Nelson Mullins Riley & Scarborough, Columbia, South Carolina

News Corporation, New York

Northwestern University, Evanston, Illinois

Novartis AG, Europe

Novo Nordisk Pharmaceutical, Princeton, New Jersey

Organon Pharmacy, Roseland, New Jersey

Otsuka America Pharmaceutical, Gaithersburg, Maryland

Performance Systems International, Toronto, Ontario

Pepper, Hamilton and Sheetz, Philadelphia, Pennsylvania

Pfizer, Australia

Pfizer, New York

Pfizer, Quaker Hill, Connecticut

Pfizer, United Kingdom

Phillips Lytle LLP, Buffalo, New York

Porter Novelli, New York

PricewaterhouseCoopers GTS UK, London

Publicis & Hal Riney, El Cerrito, California

Quintiles, Raleigh, North Carolina

Regulatory Affairs Professionals Society, Rockville, Maryland

Research Triangle Institute, Durham, North Carolina

R G C Jenkins & Co, London

R I S Christie, Toronto, Ontario

Rosen & Livingston, Brooklyn, New York

Ruder Finn, London

Sankyo Pharma, Parsippany, New Jersey

Sanofi Synthelab(s) PTE LTD, Singapore

Sanofi Techniques, Bourg-la-Reine

Schering-Plough Corporation, Plainfield, New Jersey

Scientific American, New York

Semyung University, Chungbuk, Kyongsang-bukto, Korea

Shire US, Wayne, Pennsylvania

Shock Hardy & Bacon, Overland Park, Kansas,

Smith Hanley, Indianapolis, Indiana

SmithKline Beecham, Ickenham, Slough, United Kingdom

SmithKline Beecham, North Weald, Havering, United Kingdom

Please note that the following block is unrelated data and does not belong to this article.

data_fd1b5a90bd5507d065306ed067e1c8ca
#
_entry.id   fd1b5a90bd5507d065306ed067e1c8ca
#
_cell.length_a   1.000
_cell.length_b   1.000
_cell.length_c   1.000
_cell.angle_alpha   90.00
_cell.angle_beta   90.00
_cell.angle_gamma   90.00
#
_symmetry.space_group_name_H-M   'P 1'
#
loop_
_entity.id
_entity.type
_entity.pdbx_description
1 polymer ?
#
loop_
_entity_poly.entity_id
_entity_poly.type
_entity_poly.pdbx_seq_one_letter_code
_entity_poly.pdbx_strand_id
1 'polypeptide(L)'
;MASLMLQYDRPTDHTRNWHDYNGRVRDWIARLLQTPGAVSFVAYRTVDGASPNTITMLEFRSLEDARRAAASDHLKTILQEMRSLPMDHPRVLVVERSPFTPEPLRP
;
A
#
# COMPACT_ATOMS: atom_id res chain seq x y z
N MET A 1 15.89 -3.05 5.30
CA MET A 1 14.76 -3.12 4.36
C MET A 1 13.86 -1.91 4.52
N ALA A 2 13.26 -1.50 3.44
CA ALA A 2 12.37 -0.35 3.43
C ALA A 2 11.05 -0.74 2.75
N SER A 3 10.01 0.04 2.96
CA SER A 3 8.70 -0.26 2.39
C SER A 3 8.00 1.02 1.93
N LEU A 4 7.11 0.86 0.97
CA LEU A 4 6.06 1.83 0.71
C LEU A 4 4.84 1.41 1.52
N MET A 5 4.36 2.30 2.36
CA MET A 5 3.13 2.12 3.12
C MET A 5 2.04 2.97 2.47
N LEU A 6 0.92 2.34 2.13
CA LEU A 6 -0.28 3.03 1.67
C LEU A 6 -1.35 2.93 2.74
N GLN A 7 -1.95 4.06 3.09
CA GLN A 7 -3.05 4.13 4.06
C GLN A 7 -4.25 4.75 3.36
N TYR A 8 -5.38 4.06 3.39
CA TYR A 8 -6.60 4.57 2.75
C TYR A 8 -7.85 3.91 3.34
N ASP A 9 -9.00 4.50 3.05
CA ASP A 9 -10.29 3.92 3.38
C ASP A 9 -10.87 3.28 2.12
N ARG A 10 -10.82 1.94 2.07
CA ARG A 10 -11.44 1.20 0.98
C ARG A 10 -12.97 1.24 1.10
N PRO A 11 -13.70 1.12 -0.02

St. John Medical Center, Tulsa, Oklahoma

St Josephs Health System, Anaheim, California

State of CA, Dept. of Consumer Affairs (DCA), Sacramento, California

Steptoe & Johnson, London

Steptoe & Johnson, Washington, District of Columbia

Syntex USA, Livingston, New Jersey

Syntex USA, Switzerland

Syracuse Research Corporation, Syracuse, New York

Takeda Pharmaceuticals A, Chicago, Illinois,

Takeda Pharmaceuticals North America, Lincolnshire, Illinois

Takeda UK Ltd, High Wycombe, Buckinghamshire

Texas A&M University, Corpus Christi, Texas

The Bill & Melinda Gates Foundation, Newington, Virginia

The McGinn Group, Fredericktown, Ohio

The Nielsen Company, New York

The Procter and Gamble Company, Cincinnati, Ohio

The United States Centers For Disease Control, Atlanta, Georgia

Trinity Mirror Group, London

TRW Space and Defense Sector, Torrance, California

Ulmer Berne, United States

University of California, Irvine, Irvine

University of Manchester, Manchester, England

University of Newcastle upon Tyne, United Kingdom

University of New Hampshire, Durham, New Hampshire

University of Portsmouth, Portsmouth, United Kingdom

University of Westminster, London

USA TODAY, McLean, Virginia

U.S. Dept. of Commerce – ITA, Cheltenham, Maryland

U.S. Dept. of Health and Human Services, Washington, District of Columbia

U.S. Department of State, Arlington, Virginia

U.S. Senate Sergeant at Arms, Arlington, Virginia

VJIL Consulting, Hyderabad, India

Waggener Edstrom, Portland, Oregon

Walgreens, Arlington Heights, Illinois

Warner-Lambert Company, Morris Plains, New Jersey

Wiley, Rein & Fielding, Washington, District of Columbia

WPP Group, New York

WPP Group U.S. Investments, Miami, Florida

Wyeth-Ayerst Research, Horsham, Pennsylvania

Wyeth-Ayerst Research, Waldwick, New Jersey

Young & Rubicam-Media Edge, San Francisco, California

What about you guys at Ogilvy and Mather Worldwide in New York? Who’s your client? What do they want to say?